For nutritional and social reasons, mealtime makes one of the most important activities of the day for people in long-term care. As per state and federal law, nursing homes need to accommodate for nutrition and hydration needs by providing good-tasting, nutritious, and well-balanced meals and make sure residents receive proper hydration throughout the day.
Requirements for Meals
According to the National Policy and Resource Center on Nutrition and Aging, 35-50 percent of older residents in nursing homes suffer from malnourishment. The Centers for Medicare and Medicaid Services (CMS) publish regulatory requirements for meals that long-term care facilities must follow.
To ensure adequate nutrition for the elderly, menus must be planned in advance and approved by a certified dietitian. If residents refuse the food served, substitute items of equal nutritional value must be offered. At a minimum, nursing homes must serve breakfast, lunch, dinner, and one bedtime snack with appropriate spacing between meals, and caregivers should accommodate patients who prefer to eat at other times. Food should be neither bland nor too spicy, properly cooked, inviting, and served at the appropriate temperature.
Special, therapeutic diets must be planned by the facility’s dietitian and approved by the physician. For residents who have problems with chewing and/or swallowing, food must be ground, pureed, or thickened. In order to encourage independence, special utensils and other equipment must be offered, and staff should be trained to provide appropriate assistance.
Inadequate staffing makes one reason elderly nutritional needs suffer in nursing homes. Caregivers attend to many residents, which may affect the time they have to spend with each one. Because many residents need assistance with food and drink, the federal government now sets aside money for states to hire and train feeding assistants. These staff members work solely to help residents with their dining and hydration needs.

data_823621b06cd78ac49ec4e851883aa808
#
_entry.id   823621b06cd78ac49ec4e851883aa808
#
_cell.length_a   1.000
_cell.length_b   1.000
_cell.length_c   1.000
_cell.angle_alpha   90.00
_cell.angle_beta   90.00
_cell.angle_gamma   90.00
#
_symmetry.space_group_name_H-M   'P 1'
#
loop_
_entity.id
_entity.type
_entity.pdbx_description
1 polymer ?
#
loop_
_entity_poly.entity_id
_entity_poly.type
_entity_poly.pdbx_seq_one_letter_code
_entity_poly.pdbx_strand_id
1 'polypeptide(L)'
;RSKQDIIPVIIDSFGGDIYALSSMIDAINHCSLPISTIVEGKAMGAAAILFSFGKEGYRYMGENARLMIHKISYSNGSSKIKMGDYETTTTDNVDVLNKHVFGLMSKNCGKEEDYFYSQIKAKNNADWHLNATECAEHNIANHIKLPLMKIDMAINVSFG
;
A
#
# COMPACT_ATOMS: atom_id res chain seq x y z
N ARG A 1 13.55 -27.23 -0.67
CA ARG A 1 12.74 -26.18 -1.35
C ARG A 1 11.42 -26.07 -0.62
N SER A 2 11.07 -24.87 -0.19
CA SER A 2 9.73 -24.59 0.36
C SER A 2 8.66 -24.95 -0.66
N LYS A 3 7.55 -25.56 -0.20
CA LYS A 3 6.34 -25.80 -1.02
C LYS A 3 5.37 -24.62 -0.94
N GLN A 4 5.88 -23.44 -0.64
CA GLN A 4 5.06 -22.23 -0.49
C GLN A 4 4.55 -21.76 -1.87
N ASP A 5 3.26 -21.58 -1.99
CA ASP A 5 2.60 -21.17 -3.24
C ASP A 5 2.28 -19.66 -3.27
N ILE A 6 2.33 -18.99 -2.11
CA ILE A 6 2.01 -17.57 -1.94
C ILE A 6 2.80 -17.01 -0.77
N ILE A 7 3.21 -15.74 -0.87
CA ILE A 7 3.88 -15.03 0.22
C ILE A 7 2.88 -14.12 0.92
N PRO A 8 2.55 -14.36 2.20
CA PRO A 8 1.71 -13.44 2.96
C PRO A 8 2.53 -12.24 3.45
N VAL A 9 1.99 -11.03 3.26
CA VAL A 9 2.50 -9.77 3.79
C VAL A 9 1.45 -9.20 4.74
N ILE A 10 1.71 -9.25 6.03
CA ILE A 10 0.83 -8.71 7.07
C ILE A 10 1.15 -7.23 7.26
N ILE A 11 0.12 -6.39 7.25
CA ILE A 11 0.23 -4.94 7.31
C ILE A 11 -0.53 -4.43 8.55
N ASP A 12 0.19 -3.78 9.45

Dehydration makes another common problem for older people in long-term care. Many factors contribute to improper hydration for elderly people in nursing homes including a reduced sense of thirst, fear of incontinence, and gastrointestinal and swallowing issues. Educating residents on ways to maintain adequate hydration helps as well as follow-up from dietary and caregiving staff. Several other methods help ensure proper hydration for aging residents:
Full pitchers of fresh water and cups kept at beside tables
Service of foods high in water content like melon, popsicles, and gelatin
Beverages served with straws and/or garnishes
Physically handing drinks to residents
Identification of patients at high risk for dehydration
Labelling doors of high-risk residents with symbols for extra hydration care
Residents in long-term care and their families have a right to voice concerns over dietary and hydration practices. Concerns should be shared with the dietary manager, director of nursing, or facility administrator. If concerns do not receive prompt attention, family members should call the nursing home hotline in their state for information about recourse.
Ensuring proper hydration and meeting elderly nutritional needs requires the cooperation of all nursing home staff members. In being consistent and proactive, nursing homes help ensure the health and well-being of residents and reduce worry and concern in family members.